|Scientific Name:||Tijuca condita|
|Species Authority:||Snow, 1980|
|Taxonomic Source(s):||SACC. 2006. A classification of the bird species of South America. Available at: #http://www.museum.lsu.edu/~Remsen/SACCBaseline.htm#.|
|Identification information:||24 cm. Greenish cotinga. Olive-green upperparts with yellower rump. Dull grey forehead, lores, below eye, chin and upper throat, with grizzled effect in chin and throat. Bright olive-yellow breast, becoming yellower on belly. Olive-brown wings with silver-grey outer webs forming wing panel. Yellowish-olive wing-coverts. Dark olive-brown tail with grey outer webs. Slim grey bill. Females duller with less grey on head. Similar spp. Female Black-and-gold Cotinga T. atra is larger and stockier, more uniformly olive and occurs at lower altitudes. Voice Song is explosive, dysillabic zuuee wheé of c.1.25 seconds. Less plaintive and shorter than T. atra.|
|Red List Category & Criteria:||Vulnerable D1 ver 3.1|
|Contributor(s):||Alves, M., Foster, A., Jenkins, C., King, J. & Pimm, S.|
|Facilitator/Compiler(s):||Clay, R., Pople, R., Sharpe, C J, Symes, A., Taylor, J. & Williams, R.|
This species qualifies as Vulnerable because it has a small population, restricted to a cluster of montane areas. There are currently no major threats to its habitat, so the population is suspected to be stable, but dry season fires may pose a risk in the near future.
|Previously published Red List assessments:||
Tijuca condita was thought to be restricted to the Serra dos Órgãos and the Serra do Tinguá in the vicinity of Rio de Janeiro city, Brazil, where it occurs in naturally fragmented habitat, but recent surveys have doubled the known range and found the species in the Serra das Araras and at Nova Caledônia (Alves et al. 2008). The area is difficult to survey, owing to the inaccessibility of suitable habitat, but only small numbers of birds have ever been recorded and it appears to occur at very low densities (Alves et al. 2008). The population is estimated to be between 1,000 and 2,499 individuals.
|Continuing decline in area of occupancy (AOO):||Unknown|
|Extreme fluctuations in area of occupancy (AOO):||No|
|Estimated extent of occurrence (EOO) - km2:||3300|
|Continuing decline in extent of occurrence (EOO):||Unknown|
|Extreme fluctuations in extent of occurrence (EOO):||No|
|Number of Locations:||4|
|Continuing decline in number of locations:||Unknown|
|Extreme fluctuations in the number of locations:||No|
|Lower elevation limit (metres):||1650|
|Upper elevation limit (metres):||2010|
|Range Map:||Click here to open the map viewer and explore range.|
|Population:||The population is estimated to number 1,000-2,499 individuals based on an assessment of known records, descriptions of abundance and range size. This is consistent with recorded population density estimates for congeners or close relatives with a similar body size, and the fact that only a proportion of the estimated Extent of Occurrence is likely to be occupied. This estimate is equivalent to 667-1,666 mature individuals, rounded here to 600-1,700 mature individuals.
Trend Justification: The population is suspected to be stable, as there is no evidence of declines and no obvious threats to the species's habitat, although forest fires are a potential threat.
|Current Population Trend:||Stable|
|Habitat and Ecology:||It occurs in patches of extremely humid, elfin cloud-forest, rich in bromeliads and with a rather even canopy 5-10 m high, both on exposed ridges and sheltered slopes above the main treeline. It is usually found at 1,650-2,010 m, but there is one record from Serra do Tinguá at 1,370 m (Alves et al. 2008, S. Pimm, M. A. Alvez and C. Jenkins in litt. 2012). It appears to be very localised within its narrow elevational range, and the extent of suitable habitat may be as little as 200 km2 (Alves et al. 2008, S. Pimm, M. A. Alvez and C. Jenkins in litt. 2012). A female caught in mid-November had a well developed brood-patch, suggesting breeding at that time. Little is known about its diet, but one bird has been seen eating small red berries.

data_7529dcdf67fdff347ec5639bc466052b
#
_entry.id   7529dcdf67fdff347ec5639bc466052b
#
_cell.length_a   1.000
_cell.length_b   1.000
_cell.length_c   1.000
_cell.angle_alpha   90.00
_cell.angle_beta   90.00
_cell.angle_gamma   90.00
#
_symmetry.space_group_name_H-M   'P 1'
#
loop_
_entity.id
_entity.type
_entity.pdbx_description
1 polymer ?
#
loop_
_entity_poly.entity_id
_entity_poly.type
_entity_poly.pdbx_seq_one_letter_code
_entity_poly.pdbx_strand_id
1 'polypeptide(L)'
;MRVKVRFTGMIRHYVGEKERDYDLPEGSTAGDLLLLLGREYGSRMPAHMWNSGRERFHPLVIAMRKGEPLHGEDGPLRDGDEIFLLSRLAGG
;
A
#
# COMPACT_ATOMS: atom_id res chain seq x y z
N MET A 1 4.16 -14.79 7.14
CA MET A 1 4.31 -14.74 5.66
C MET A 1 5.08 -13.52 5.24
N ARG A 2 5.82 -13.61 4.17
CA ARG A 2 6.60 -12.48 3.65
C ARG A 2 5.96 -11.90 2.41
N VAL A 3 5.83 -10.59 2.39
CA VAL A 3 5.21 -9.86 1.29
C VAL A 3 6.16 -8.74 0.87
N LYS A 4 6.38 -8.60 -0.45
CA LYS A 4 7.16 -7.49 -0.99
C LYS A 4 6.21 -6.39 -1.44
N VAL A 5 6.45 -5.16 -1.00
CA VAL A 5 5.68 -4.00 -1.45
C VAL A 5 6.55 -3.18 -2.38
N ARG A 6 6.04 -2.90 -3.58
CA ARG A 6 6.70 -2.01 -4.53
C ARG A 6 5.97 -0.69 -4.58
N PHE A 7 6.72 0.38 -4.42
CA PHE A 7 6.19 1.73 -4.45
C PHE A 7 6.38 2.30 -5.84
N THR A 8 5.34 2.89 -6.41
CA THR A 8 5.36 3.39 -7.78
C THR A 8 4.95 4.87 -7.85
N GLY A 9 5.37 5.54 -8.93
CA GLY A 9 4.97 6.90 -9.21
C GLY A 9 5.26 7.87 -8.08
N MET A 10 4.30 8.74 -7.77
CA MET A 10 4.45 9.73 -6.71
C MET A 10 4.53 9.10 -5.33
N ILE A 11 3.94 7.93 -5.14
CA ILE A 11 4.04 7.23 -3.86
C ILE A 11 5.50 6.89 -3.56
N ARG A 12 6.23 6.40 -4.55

|Continuing decline in area, extent and/or quality of habitat:||Unknown|
|Generation Length (years):||4.6|
|Movement patterns:||Not a Migrant|
Although there are no obvious immediate threats to its habitat at known sites, both disturbance and fires caused by hikers have been considered potential threats. The newly discovered population at Nova Caledônia is more accessible and susceptible to disturbance by hikers and other tourists, and logging is a potential concern here, although not at present, with eucalyptus plantations encroaching on habitat below the species's elevation range (A. Foster in litt. 2014). In September 1993, a major forest fire was noted in or adjacent to Serra dos Órgãos National Park, indicating that this threat could be particularly significant. Similarly, a major forest fire burned at least 25% of suitable habitat at Nova Caledônia in 2011 (J. King in litt. 2012). Projected climate change could cause shifts in the distribution and extent of its habitat and thus its elevation range (S. Pimm in litt. 2013), with some anecdotal observations suggesting that the species is moving upslope at Nova Caledônia (A. Foster in litt. 2013).
Conservation Actions Underway
Three of the populations occur within protected areas: (Serra dos Órgãos National Park, Tinguá Biological Reserve, and Araras Biological Reserve). The population at Nova Caledônia is not in an effective protected area. Conservation Actions Proposed
Survey to determine its status within the protected areas. Quantify potential threats. Protect the species under Brazilian law.
|Citation:||BirdLife International. 2014. Tijuca condita. The IUCN Red List of Threatened Species 2014: e.T22700721A61730192. . Downloaded on 29 November 2015.|
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